A lot or a little?
The parents' guide to what's in this movie.
What parents need to know
Parents need to know that Death House is "the Expendables of horror," with a large cast of icons from legendary horror movies. But it's more unsettling than scary, albeit with incredible amounts of violence and gore, including violence against women and a child. There's fighting, shooting, stabbing (with knives, hooks, and other objects), disemboweling, severed heads, slicing with a chainsaw, face-ripping, and more. Bloody monsters eat one another and perform depraved sexual acts. Women are shown topless, and the main character showers next to her male counterpart (her breasts are shown). Language includes many uses of "f--k," "s--t," "bitch," and more. LSD is mentioned. Older horror fans with a knowledge of the cast's cult stars may be interested, but casual fans should beware.
What's the story?
In DEATH HOUSE, agents Toria Boon (Cortney Palm) and Jae Novak (Cody Longo) get an exclusive tour of the "Death House," a kind of psychiatric hospital/prison designed to recondition society's most dangerous, vile villains. Unfortunately, someone smuggles an electromagnetic pulse (EMP) inside the facility, which is used to knock out the power. The agents, accompanied by Dr. Eileen Fletcher (Dee Wallace), find themselves in a fight for their lives as the inmates escape and run rampant, led by the vicious Sieg (Kane Hodder). Their only hope is to descend to the ninth level of the facility, toward the realm of "The Five Evils," the most insidious of all the inmates. Can agents Boon and Novak find the help they need? And what's the mysterious reason they were chosen in the first place?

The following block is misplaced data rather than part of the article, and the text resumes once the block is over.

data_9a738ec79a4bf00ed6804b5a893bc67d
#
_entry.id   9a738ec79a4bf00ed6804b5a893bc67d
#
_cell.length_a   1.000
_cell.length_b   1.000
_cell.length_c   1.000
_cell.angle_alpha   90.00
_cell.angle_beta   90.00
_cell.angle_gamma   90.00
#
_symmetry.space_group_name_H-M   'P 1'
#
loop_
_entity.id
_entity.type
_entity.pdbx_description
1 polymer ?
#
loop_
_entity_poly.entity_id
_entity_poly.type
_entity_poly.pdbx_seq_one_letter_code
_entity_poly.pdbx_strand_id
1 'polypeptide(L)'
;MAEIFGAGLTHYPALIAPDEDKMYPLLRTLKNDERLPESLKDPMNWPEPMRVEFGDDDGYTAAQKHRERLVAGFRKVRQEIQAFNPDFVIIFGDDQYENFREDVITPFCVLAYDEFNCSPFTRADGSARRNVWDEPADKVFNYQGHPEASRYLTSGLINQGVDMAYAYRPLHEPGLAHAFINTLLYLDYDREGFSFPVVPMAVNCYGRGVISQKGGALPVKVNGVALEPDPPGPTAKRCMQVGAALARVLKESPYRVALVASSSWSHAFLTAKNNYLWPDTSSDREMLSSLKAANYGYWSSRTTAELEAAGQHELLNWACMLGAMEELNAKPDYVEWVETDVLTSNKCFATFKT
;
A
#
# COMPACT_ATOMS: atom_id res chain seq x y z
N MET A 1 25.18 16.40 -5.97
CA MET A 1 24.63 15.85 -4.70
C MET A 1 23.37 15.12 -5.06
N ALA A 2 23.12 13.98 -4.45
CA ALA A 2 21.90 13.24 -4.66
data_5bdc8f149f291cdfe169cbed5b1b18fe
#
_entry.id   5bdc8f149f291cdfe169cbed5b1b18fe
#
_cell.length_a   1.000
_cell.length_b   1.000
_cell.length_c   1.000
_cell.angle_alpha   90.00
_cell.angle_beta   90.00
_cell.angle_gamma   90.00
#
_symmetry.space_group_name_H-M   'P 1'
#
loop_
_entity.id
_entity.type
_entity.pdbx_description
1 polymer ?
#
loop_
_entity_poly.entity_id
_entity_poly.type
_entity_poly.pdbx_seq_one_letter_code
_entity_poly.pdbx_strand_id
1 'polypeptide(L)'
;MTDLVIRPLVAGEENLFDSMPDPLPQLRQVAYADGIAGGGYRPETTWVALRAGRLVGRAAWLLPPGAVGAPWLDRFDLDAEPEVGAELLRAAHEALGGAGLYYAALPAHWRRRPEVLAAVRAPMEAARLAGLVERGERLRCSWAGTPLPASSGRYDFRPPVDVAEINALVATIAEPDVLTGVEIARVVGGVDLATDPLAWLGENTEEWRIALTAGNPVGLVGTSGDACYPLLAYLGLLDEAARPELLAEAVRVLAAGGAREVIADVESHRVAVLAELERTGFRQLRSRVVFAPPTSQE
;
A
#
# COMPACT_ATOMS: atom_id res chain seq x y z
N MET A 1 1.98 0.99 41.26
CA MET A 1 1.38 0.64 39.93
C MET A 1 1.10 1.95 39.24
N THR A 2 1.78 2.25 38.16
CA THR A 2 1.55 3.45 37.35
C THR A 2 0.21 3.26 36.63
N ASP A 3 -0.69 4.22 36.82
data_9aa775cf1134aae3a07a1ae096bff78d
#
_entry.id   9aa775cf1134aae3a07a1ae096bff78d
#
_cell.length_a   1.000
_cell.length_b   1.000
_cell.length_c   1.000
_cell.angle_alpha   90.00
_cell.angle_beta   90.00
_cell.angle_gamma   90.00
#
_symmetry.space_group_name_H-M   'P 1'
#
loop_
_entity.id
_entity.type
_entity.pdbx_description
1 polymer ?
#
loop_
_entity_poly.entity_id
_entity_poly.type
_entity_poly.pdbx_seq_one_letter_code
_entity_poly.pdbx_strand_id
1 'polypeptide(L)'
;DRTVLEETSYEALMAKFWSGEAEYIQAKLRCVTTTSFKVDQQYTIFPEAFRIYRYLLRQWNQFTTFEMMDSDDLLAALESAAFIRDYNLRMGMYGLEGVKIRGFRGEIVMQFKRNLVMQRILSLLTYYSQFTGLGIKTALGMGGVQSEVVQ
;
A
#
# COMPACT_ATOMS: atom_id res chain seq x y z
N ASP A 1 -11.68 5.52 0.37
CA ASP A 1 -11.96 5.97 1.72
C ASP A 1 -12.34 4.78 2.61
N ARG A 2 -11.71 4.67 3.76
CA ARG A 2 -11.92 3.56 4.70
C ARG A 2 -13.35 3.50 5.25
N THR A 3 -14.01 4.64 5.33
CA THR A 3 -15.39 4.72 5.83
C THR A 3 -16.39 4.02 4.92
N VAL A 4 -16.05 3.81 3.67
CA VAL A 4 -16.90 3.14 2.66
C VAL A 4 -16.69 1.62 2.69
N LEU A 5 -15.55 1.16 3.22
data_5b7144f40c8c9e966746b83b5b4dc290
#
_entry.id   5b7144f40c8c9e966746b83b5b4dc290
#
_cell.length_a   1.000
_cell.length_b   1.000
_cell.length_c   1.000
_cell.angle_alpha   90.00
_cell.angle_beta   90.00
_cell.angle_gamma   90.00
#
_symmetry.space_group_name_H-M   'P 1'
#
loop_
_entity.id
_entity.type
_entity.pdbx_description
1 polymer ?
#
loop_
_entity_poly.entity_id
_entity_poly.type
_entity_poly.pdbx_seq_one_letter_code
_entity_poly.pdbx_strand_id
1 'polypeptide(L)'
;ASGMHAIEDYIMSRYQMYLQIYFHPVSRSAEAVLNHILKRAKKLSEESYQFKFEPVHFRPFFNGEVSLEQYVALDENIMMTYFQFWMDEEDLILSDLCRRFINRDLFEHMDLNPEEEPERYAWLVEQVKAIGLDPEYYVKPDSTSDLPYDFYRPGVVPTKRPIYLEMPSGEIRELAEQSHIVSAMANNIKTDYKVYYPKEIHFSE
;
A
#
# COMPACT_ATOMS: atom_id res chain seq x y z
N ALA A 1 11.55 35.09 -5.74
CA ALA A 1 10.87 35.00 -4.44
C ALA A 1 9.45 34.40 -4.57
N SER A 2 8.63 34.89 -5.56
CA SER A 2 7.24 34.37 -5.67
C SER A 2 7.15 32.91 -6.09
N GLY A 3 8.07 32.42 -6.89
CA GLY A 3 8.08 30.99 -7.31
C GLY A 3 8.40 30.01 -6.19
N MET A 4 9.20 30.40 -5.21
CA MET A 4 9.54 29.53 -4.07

Is it any good?
This strange, ambitious genre movie is notable for its huge cast of horror icons from the 1970s, '80s, and '90s, but it's more horrifying than scary and not always good, though certainly interesting. Death House was originally written by Gunnar Hansen -- who played Leatherface in the original The Texas Chainsaw Massacre and passed away in 2015 -- and then taken up by lesser-known filmmaker B. Harrison Smith. Smith gives the movie a smeary, smudgy-grayish video look, perhaps as a tribute to the experience of watching horror classics on VHS, but perhaps also as a way of making things disconcerting.
The storytelling is so strange that it's almost nightmarish, which appears to be on purpose, as Smith incorporates sequences of virtual reality that set up a sense of "all bets are off." Yet Smith relies more on shock and gore than he does on creepiness or suspense, which isn't always fun. The two younger leads are appealing, and, of the horror legends, Wallace (E.T., Cujo, The House of the Devil) and Hodder (Jason Voorhees in four of the Friday the 13th movies) get the most screen time. Tony Todd (Candyman), Michael Berryman (The Hills Have Eyes), Barbara Crampton (Re-Animator), and many more also appear. Fans who already know these names will probably be on board with Death House, but casual horror fans should beware.
Talk to your kids about ...
Is the movie scary? What's the appeal of horror movies? Why is it sometimes fun to be scared?
What's the appeal of this kind of movie, with an all-star cast of cult actors? Have you heard of all of them? Any of them?
For kids who love horror
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Common Sense Media's unbiased ratings are created by expert reviewers and aren't influenced by the product's creators or by any of our funders, affiliates, or partners.